2. You have me thinking Sarah! For me, I've considered going vegetarian for a long time. You know how they say, "You vote with your dollar", hmmm. Now may be a good time to say goodbye to meat.

    I recently met, on my quest for local free range eggs, a mennonite farmer in Campden who also sells drug-free beef and chicken. If you want his number, just ask.

    ((hugs)) Mel

  3. Thanks for those links Jon. I will be following that and I hope it isn't just about politics and trying to make it 'sound' like they are helping, when the changes that really need to be made are left the same. I worry about the small local farmers - It is unclear to me whether Ifnatieff is referring also to the small farmers and not only the large corporate farms. I found this article that talks of the demise of the local farms (I know - it's old 2008 - but still very applicable!!)http://www.hans.org/magazine/402/Canadas-Agricultural-Crisis.html I wonder how long Rowe farms etc. will be around too. One of the main concerns for my butcher (The Good Shepherd) was the fact that he was having a hard time getting suppliers a year ago - there weren't as many farms around for him to pull from - so I wonder what he will have to say about that tomorrow when we see him. I will post again then.

  4. It's a given that its never clear what politicians are doing only for political points. But a recognition of the "farming crisis" is encouraging I'd say and an announcement like this gives voters something to hold them accountable to.

    Politicians ideally respond to what they see as a demand in their local ridings. Your MP Malcolm Allen seems great on the food topic. He gave an interesting speech in Parliament regarding the G8 meeting. Basically saying that we should promote local, small-scale farmers here at home and in the developing world.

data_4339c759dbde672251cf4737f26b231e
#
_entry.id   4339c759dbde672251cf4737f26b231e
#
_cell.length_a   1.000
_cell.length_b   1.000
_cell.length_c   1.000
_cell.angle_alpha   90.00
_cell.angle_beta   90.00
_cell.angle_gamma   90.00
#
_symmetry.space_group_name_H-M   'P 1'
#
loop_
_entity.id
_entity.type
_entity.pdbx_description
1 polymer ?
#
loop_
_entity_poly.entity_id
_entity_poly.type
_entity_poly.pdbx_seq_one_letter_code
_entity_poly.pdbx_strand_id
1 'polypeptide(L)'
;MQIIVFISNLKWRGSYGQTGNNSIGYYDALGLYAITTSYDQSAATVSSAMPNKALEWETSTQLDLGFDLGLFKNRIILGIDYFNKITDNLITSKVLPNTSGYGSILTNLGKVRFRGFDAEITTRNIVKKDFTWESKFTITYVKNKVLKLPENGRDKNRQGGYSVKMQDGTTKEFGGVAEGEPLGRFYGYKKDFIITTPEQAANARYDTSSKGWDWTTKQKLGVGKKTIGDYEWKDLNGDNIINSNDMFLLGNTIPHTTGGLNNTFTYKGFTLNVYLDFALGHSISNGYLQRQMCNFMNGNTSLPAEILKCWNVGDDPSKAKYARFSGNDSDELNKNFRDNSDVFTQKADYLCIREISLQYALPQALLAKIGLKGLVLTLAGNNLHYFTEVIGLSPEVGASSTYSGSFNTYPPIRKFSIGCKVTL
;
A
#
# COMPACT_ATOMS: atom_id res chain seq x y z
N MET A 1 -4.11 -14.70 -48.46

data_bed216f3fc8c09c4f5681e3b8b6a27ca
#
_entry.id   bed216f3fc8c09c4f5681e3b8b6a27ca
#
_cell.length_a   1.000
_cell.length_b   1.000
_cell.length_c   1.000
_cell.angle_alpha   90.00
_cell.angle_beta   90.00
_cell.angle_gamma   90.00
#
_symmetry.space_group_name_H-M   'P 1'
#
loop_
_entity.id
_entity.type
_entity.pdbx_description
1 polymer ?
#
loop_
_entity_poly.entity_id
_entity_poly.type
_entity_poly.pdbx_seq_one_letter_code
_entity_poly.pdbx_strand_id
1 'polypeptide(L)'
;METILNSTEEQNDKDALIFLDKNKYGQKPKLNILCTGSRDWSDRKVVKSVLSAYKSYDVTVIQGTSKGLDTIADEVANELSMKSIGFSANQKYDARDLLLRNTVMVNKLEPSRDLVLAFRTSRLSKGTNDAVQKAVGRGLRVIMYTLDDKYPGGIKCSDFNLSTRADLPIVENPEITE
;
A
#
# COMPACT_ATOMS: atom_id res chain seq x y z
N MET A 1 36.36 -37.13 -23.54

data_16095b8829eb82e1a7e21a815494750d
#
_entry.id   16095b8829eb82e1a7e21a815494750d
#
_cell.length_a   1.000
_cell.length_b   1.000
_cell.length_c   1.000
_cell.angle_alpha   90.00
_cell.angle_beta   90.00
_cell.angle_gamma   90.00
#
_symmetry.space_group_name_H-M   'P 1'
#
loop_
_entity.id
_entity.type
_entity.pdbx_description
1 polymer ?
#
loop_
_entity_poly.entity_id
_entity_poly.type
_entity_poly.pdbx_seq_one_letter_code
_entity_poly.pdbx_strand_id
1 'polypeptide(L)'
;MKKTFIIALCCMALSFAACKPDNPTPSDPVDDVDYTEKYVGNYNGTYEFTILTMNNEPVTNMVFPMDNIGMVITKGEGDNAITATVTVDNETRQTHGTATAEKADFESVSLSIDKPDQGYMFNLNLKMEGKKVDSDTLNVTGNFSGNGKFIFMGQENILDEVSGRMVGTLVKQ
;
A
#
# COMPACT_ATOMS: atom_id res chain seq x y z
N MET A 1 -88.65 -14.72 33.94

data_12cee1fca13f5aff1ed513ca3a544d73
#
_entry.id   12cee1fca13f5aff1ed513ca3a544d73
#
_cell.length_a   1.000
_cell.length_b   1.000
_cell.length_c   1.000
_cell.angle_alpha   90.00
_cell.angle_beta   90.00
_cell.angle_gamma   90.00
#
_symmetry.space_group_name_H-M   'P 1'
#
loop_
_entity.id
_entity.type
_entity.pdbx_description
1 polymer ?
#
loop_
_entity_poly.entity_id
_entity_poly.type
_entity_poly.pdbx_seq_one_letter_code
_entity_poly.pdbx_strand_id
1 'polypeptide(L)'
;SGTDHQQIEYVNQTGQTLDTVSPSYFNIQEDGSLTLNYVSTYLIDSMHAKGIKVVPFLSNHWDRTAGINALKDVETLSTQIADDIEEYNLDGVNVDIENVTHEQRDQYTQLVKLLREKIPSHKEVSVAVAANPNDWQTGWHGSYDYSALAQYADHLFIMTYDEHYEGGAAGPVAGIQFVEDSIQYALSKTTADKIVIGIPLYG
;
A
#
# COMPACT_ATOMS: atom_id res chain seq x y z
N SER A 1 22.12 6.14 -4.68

"... concerned citizens brought thousands of hand-signed cards to my office asking that Canada speak up for small-scale farmers, sustainable agriculture and local food production at the upcoming G8 meeting in June 2010.

    Canada needs agricultural and trade policies that support people’s access to safe, healthy, and environmentally sustainable food. As my constituents have reminded us, that commitment should include people in the developing world."

    If the thousands of hand-signed cards are any indication there is certainly a concern in your area and a responsive representative, so keep up the fight and I'm sure your local farm ops will thrive. His News section is full of announcements regarding local food and food safety so following up with him and he should take your concerns to a national level.

    If the good shepherd was as busy as you say they simply may have had a poor business model because any business owner will tell you that it can be tough to meet increased demand and can often be a hinderance rather than a assistance if they're ill-equiped. Local, small farm food tends to be more expensive because of the smaller scale production lack of high-tech / high-efficiency equipment. So when keeping costs down is a primary concern that the fact that they are held to the same health and safety standards as other larger food sellers I'd imagine is pretty tough. But I think its definitely a positive that they are held to the same safety standards and there are likely lots of creative solutions for the government to help offset that added costs. Those policies may not exist today but hopefully they will someday soon.

    From what you say it may have been a combined problem of costs and lack of supply to meet the demand. But if you keep the consumer demand going, eventually (provided there's government policy to nurture it ) the supply will meet it.